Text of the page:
•In October 2013, Cyprus notified to the Commission a €102.9 million aid package to restructure Cyprus Airways. The package included the €31.3 million capital injection mentioned above, a conversion of debts into equity amounting to €63 million and €8.6 million to cover the deficit of the company’s Provident Fund, an employee benefit scheme. The Commission opened an in-depth investigation in February 2014 to assess the measures.
Under the applicable EU guidelines on the rescue and restructuring of companies in difficulty, a company can only receive restructuring aid once over a period of ten years (“one time, last time” principle). This is to avoid that market players rely on public money instead of running an effective business and competing on the merits. Cyprus has provided no evidence that Cyprus Airways faced exceptional and unforeseeable circumstances that would justify an exemption from this principle.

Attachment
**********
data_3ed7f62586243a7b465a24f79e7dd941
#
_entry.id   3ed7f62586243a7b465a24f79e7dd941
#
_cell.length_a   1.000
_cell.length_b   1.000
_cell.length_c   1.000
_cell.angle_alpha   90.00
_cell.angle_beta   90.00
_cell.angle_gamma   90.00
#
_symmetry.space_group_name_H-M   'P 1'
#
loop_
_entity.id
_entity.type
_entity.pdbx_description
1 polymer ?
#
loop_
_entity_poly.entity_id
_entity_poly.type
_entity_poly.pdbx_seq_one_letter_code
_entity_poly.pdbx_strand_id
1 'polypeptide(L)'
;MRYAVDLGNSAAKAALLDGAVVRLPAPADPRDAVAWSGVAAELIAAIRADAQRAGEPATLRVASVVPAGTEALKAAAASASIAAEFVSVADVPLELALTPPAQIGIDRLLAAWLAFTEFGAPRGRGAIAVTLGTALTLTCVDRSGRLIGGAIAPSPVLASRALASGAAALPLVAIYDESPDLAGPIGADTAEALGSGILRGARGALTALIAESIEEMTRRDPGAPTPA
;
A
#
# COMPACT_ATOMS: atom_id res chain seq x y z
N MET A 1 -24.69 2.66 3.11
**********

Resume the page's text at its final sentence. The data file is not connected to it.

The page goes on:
The Commission also found that Cyprus Airways’ restructuring plan is based on unrealistic assumptions and does not sufficiently reflect different market scenarios.The proposed restructuring measures do not appear appropriate to address the circumstances that led to Cyprus Airways’ difficulties. Moreover, the proposed restructuring period is longer than what the Commission has authorised in other airline restructuring cases.
Finally, in order to avoid the moral hazard of bailing out inefficient players with taxpayer money, under EU state aid rules any company that receives restructuring aid has to sufficiently contribute itself to the cost of restructuring. The Commission found that Cyprus Airways’ own contribution is significantly below the level of 50% required by the guidelines.